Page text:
Remote-only school? There are no COVID solution dollars for you


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Across the United States, thousands of children are deprived of personal education.

For students who are currently covid-positive, this makes sense — a student with a fever may not be in the classroom. However, for many, refusing to attend school in person is the result of unreasonable standards such as long-term exposure quarantines. And for others, the forced school-wide closure of students by teachers’ unions and their reckless demands.

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On Thursday, September 2, 2021, students attend the first day of school for the year 2021-2022 at the Gounod Laosier Primary School in Lille, Northern France. Two weeks after the start of the winter term, French teachers are already exhausted by the escalating pressure of COVID-19 cases and a nationwide strike organized by their unions to protest virus-linked class barriers and the ever-changing segregation rules. (AP Photo / Michael Spingler, File)
(AP Photo / Michael Spingler)

Schools must take and take general steps to protect teachers and students, as schools in Florida do. But it is clear that keeping children out of school does more harm than good.

The evidence is relatively unanimous that COVID-19 has a lower risk for children and young people, and that the new omicron mutation is proving less dangerous than previous strains. In contrast, data on quarantines, social isolation, and disruption to school closure are harmful to our children.

The American Academy of Pediatrics recently declared “a national emergency in the mental health of infants and adolescents” in response to “rates of depression, anxiety, trauma, loneliness and suicide.” In addition, the average student is several months behind in terms of learning standards and the epidemic has exacerbated racial disparities in academic achievement.

Students will be attending the first day of school for the year 2021-2022 at Gounod Laosier Primary School, Lille, Northern France, Thursday, September.  2 Attend 2021.  Two weeks after the start of the winter term, French teachers are already feeling the stress of a nationwide strike organized by their unions to protest rising COVID-19 cases and virus-linked class barriers and the ever-changing segregation rules.  (AP Photo / Michael Spingler, File)

Students will be attending the first day of school for the year 2021-2022 at Gounod Laosier Primary School, Lille, Northern France, Thursday, September. 2 Attend 2021. Two weeks after the start of the winter term, French teachers are already feeling the stress of a nationwide strike organized by their unions to protest rising COVID-19 cases and virus-linked class barriers and the ever-changing segregation rules. (AP Photo / Michael Spingler, File)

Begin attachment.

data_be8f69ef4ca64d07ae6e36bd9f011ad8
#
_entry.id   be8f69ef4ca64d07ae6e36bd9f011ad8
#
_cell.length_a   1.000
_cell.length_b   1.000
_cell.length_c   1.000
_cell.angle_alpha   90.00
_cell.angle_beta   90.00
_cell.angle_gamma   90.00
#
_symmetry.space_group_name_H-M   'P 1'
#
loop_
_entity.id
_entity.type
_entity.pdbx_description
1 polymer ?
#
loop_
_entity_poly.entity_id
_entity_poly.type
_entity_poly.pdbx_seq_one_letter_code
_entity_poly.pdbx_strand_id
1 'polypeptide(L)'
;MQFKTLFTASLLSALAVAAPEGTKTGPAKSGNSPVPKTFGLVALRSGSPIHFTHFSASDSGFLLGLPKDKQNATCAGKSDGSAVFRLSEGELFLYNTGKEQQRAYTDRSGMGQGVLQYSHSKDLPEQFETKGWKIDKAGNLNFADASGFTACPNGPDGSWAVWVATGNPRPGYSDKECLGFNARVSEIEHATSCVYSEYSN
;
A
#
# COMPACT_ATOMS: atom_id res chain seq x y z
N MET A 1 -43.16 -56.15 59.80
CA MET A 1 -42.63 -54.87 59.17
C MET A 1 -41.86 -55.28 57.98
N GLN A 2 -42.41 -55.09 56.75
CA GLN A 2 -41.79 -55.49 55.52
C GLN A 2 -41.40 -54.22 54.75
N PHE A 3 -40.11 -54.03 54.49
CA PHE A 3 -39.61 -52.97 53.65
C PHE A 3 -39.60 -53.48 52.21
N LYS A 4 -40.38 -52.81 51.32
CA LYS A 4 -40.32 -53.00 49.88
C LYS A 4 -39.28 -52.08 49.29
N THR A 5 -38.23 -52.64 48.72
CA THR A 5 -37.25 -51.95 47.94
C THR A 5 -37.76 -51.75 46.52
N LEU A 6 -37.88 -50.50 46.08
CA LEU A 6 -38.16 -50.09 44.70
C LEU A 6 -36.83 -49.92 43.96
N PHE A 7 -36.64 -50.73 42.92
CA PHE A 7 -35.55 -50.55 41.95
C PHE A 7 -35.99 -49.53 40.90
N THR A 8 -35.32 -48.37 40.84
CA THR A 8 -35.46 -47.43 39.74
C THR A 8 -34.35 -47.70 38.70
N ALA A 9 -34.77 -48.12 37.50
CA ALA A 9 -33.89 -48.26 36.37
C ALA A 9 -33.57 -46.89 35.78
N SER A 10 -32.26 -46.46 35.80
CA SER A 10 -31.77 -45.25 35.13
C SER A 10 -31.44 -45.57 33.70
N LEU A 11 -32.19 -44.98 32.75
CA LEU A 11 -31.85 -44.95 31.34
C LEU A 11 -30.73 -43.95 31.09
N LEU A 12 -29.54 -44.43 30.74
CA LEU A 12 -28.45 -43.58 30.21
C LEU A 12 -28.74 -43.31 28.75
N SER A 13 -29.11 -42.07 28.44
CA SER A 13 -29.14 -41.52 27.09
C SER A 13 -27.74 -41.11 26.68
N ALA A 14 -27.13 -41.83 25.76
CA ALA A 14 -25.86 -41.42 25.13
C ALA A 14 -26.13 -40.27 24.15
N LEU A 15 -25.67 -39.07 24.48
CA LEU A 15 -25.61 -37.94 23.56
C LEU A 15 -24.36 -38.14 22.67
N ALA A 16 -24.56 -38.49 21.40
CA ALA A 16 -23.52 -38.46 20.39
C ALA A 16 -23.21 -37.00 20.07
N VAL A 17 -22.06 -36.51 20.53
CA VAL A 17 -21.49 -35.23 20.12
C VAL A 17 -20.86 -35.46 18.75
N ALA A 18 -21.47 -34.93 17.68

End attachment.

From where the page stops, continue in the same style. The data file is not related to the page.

(AP Photo / Michael Spingler)

Meanwhile, representatives of the Chicago Teachers Coalition came together last week to advocate for distance learning. Clearly, learning cannot be done in person, but there must be political advocacy. The hypocrisy displayed is stunning.

In light of these facts, it is outrageous that the Kovid-19 Relief Fund is being infused into schools with no personal instruction. Congress has empowered the government to help schools safely reopen and return children to normalcy. These schools face a lot of difficulties and they deserve the support of the American people. But schools do not mandate remote learning.

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The “closed” sign in March 2020 in front of a public elementary school in Grand Rapids, Michigan.
(IStock)

It’s simple: if the firm does not bear the costs associated with a resume and continues to receive personal instruction, why does it need funding from the government? Taxpayer dollars should not be spent to finance boring zoom sessions, Google meets and other nonsensical virtual teaching experiments.

That’s why I introduced the Keep Kids in Schools Act 2022. The bill prohibits Kovid-19 relief funds from going to remote schools. For the sake of our children, I hope my colleagues in the Senate – Republicans and Democrats – can agree.

President Joe Biden said “schools should be open.” It was a good political pundit, but it was time to support it with action. The president should also support my bill and tell them to stand up to teachers’ unions across the country.

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COVID-19 has done serious damage to the United States, but we are committed to weighing the costs and benefits of any option. Keeping children out of school can cost American families more than giving them personal instruction. That is always the case, but it is impossible to deny it now.

No matter how terrifying the epidemic is for adults, closures and social isolation are permanently damaging to the next generation. Today’s adults cannot risk America’s future in a vain attempt to turn the clock for the April 2020 lockdowns.

Click here to read more by Sen. Marco Rubio

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